Therefore, if you’re a Democrat and you’re jumping with joy because Jon Tester, stop. It would have been better for Montana had Rosendale replaced Tester, had I-185 passed, and had Democrats won working majorities in both houses of the legislature.
Rosendale would have been a six-year disaster … but let’s start with the initiatives. R.J. Reynolds Tobacco Co. alone spent $17 million to defeat the Medicaid expansion initiative with one of most misleading campaigns on record. The I-185 opponents, calling themselves “Montanans Against Tax Hikes,” never mentioned tobacco or health care at all in their media blitz, instead calling it an “unfunded mandate” and “unconstitutional,” neither being true.
Republicans jumped on the big tobacco bandwagon saying they’d fix Medicaid expansion in the legislature. We’ll see how that goes.
To a lesser extent, monetarily, I-186 opponents still managed to outspend clean water proponents by a factor of 2 to 1. Money, again, flowed in from out of state to purchase misleading campaign ads. I-186 “would be the end of mining jobs in Montana” according to marketing. And again, the message was supported by the Montana Republican Party.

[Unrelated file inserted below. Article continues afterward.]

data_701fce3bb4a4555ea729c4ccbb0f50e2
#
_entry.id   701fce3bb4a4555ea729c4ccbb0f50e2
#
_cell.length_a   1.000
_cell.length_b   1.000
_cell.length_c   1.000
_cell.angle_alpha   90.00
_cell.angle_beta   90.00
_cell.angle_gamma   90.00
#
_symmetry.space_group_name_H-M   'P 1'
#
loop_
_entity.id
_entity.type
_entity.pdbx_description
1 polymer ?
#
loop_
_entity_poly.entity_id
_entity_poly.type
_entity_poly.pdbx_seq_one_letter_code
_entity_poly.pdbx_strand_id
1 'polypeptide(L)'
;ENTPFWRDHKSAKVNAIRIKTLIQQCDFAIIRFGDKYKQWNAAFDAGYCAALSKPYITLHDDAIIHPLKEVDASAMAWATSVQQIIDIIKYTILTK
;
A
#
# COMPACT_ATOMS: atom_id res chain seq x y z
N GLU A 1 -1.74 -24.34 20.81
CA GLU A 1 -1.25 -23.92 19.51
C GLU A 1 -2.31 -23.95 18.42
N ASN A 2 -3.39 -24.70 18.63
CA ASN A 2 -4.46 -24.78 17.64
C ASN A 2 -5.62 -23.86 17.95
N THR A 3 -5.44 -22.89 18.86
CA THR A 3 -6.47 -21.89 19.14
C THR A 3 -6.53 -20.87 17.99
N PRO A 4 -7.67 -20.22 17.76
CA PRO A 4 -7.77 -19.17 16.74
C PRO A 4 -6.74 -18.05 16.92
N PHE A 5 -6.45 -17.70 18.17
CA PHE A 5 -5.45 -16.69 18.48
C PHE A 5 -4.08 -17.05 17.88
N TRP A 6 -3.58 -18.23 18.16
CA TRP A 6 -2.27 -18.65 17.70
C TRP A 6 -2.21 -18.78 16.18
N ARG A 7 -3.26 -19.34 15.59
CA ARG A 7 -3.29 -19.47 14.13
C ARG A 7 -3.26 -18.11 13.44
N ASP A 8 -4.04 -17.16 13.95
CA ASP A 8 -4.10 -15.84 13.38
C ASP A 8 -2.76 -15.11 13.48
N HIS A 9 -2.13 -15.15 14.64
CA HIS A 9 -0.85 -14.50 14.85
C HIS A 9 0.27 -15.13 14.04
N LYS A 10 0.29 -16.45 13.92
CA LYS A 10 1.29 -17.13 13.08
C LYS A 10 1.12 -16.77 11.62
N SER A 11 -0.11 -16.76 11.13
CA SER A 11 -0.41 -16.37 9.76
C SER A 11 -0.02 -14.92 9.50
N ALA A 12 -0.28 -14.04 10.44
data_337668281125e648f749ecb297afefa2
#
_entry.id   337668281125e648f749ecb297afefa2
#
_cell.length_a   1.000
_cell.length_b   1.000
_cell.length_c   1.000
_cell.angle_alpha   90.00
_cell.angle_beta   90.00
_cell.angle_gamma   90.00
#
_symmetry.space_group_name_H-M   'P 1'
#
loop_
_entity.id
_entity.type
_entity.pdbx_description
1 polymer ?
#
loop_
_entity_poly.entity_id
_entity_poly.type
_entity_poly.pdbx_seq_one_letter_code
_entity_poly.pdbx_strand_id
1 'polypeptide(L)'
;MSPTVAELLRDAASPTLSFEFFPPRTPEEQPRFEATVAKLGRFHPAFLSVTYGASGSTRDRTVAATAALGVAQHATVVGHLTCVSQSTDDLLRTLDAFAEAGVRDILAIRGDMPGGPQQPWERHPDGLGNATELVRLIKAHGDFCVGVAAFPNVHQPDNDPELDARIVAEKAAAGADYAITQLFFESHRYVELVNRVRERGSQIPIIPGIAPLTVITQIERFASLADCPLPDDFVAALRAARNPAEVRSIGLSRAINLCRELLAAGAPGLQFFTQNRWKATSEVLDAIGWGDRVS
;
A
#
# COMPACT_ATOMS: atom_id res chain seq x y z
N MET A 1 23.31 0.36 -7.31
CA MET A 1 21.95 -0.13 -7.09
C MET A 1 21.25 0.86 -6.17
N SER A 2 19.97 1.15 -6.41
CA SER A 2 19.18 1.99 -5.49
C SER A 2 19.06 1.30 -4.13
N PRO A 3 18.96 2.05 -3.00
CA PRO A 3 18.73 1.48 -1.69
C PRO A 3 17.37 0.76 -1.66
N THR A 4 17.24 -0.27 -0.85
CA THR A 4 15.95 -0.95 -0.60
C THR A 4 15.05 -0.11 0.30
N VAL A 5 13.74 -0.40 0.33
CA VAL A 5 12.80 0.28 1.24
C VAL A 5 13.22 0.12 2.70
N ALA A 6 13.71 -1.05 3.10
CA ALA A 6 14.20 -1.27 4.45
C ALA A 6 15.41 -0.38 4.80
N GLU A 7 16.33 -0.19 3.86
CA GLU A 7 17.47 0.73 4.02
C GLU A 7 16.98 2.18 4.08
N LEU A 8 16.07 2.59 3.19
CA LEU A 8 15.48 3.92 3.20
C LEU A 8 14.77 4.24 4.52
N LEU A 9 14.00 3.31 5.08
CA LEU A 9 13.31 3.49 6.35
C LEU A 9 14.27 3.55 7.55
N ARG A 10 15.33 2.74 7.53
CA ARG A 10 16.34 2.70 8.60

So, GOP, it’s alright to deny disadvantaged Montanans health care and pollute our waterways in perpetuity? Thanks ever so much.
Otherwise, the six-mill levy passed, helping to fund Montana’s public colleges and universities. Tester won and we picked up a few seats in the legislature. Josh Slotnick, a progressive, is Missoula’s newest county commissioner.
It’s not all doom and gloom. The counties that delivered the most Democratic votes (besides those with Indian Reservations) are the fastest growing in the state. We aren’t Idaho, Wyoming or the Dakotas quite yet. Our wins could have been bigger going into 2020 but progress can be incremental.
For now, I’ll take it.